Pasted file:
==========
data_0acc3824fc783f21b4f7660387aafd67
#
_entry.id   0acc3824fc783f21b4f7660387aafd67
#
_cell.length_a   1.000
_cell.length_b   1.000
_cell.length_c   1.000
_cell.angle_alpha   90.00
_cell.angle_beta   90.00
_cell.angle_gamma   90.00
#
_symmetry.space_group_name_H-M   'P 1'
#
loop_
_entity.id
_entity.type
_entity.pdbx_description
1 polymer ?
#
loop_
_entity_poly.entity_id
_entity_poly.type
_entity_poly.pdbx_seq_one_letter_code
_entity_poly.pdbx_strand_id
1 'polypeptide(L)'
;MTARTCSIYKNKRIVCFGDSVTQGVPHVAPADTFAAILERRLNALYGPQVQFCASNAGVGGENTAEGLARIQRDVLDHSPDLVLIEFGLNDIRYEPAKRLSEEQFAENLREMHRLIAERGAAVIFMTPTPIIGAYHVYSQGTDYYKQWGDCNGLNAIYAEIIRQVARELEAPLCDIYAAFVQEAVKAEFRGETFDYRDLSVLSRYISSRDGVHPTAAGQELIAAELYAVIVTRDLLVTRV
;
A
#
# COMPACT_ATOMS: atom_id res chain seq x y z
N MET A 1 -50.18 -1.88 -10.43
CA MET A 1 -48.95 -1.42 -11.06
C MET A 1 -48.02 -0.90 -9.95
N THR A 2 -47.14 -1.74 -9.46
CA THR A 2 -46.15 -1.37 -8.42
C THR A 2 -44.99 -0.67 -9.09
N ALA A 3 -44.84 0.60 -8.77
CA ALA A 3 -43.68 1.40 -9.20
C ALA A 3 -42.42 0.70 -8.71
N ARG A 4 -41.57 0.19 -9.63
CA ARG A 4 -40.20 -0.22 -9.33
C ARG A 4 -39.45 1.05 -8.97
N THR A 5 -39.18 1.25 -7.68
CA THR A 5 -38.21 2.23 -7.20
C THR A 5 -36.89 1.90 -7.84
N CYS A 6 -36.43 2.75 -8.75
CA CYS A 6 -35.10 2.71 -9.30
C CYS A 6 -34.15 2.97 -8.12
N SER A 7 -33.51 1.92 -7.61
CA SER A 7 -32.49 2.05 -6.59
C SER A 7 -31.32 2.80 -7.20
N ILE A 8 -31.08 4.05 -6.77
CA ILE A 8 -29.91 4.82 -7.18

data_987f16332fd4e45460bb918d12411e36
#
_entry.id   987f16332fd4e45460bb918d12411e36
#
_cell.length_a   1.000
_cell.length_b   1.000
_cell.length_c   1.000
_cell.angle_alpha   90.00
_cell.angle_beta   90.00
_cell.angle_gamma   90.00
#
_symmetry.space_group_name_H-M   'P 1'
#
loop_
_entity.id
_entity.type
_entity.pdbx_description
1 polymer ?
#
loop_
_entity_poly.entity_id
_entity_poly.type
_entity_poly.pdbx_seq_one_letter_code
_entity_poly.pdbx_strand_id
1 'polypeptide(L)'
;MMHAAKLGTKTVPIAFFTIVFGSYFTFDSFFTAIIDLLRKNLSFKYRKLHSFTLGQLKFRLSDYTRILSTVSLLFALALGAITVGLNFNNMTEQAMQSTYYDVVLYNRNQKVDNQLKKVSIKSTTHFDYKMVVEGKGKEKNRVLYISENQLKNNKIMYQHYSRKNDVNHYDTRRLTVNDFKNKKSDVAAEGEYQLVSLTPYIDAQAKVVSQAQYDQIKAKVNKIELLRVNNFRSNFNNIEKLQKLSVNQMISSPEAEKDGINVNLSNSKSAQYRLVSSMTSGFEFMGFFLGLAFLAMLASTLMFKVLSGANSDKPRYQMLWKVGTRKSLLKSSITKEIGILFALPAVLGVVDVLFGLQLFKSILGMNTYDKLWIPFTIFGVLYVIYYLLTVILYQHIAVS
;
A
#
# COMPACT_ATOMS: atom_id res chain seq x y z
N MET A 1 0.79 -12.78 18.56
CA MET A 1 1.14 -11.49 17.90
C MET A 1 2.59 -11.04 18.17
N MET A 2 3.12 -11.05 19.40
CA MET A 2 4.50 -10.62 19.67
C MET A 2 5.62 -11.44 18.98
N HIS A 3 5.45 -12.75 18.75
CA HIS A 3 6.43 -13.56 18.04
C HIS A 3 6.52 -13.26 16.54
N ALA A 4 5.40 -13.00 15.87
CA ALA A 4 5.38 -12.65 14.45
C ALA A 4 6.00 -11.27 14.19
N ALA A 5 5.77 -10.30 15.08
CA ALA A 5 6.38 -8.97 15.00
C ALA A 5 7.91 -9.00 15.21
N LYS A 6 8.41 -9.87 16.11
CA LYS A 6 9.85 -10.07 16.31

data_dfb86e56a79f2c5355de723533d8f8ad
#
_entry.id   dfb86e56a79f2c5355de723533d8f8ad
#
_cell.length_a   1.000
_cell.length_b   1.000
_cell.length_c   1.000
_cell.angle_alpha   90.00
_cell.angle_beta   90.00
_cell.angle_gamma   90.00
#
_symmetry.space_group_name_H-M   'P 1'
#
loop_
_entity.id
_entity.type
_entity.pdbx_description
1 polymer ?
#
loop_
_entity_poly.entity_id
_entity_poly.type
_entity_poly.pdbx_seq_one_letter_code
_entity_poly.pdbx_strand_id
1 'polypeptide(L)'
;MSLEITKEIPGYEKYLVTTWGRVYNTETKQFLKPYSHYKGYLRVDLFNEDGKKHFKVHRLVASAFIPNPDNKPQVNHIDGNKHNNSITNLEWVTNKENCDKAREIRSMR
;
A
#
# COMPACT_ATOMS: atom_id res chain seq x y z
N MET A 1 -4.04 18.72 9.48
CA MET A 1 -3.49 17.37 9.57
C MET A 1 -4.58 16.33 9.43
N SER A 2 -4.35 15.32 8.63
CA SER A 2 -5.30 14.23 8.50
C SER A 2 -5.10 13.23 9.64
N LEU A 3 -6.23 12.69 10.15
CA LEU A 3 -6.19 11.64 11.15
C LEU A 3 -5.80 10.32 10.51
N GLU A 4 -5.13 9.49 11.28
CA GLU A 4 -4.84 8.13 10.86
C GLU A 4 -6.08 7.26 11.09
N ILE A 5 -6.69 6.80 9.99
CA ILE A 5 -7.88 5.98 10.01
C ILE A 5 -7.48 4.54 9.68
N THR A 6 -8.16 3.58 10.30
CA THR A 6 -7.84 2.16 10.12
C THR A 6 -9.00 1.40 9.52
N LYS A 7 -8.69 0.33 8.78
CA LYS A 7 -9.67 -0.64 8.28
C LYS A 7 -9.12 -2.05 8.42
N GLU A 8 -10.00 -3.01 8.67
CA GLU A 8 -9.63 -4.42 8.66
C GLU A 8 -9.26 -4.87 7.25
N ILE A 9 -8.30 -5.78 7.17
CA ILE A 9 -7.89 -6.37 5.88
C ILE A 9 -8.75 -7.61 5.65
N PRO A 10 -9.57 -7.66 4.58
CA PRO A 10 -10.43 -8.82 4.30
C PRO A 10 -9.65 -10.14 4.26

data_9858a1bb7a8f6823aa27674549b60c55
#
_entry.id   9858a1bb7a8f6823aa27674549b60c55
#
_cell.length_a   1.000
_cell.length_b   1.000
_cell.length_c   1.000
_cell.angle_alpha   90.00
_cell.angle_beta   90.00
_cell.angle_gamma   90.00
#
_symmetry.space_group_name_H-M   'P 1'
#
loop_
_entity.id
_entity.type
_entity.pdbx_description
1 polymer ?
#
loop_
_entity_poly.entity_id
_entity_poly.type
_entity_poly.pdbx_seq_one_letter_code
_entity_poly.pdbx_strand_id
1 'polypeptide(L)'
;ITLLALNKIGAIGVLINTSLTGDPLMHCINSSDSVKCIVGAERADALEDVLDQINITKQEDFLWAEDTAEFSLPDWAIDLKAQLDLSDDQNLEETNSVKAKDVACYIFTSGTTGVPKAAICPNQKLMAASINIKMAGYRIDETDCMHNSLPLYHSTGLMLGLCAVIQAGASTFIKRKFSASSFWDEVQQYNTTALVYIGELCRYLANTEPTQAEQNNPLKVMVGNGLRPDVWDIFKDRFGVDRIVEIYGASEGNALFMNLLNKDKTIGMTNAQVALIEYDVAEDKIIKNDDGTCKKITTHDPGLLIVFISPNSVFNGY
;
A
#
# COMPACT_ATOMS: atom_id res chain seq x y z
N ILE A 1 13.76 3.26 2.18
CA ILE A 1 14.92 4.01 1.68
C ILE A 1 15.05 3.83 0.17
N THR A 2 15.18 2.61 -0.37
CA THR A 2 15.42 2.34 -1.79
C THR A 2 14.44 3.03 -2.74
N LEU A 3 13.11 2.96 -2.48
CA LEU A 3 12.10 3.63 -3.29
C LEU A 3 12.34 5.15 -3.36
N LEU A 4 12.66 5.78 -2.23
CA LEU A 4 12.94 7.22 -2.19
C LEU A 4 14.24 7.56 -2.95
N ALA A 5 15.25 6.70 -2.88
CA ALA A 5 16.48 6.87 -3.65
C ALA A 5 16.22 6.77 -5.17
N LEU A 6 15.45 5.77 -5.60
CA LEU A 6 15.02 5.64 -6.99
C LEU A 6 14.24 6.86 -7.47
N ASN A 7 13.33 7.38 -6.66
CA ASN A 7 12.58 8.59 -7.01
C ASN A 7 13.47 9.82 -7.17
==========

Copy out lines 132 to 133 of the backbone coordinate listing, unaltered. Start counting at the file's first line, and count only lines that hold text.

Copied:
CA MET A 1 -3.49 17.37 9.57
C MET A 1 -4.58 16.33 9.43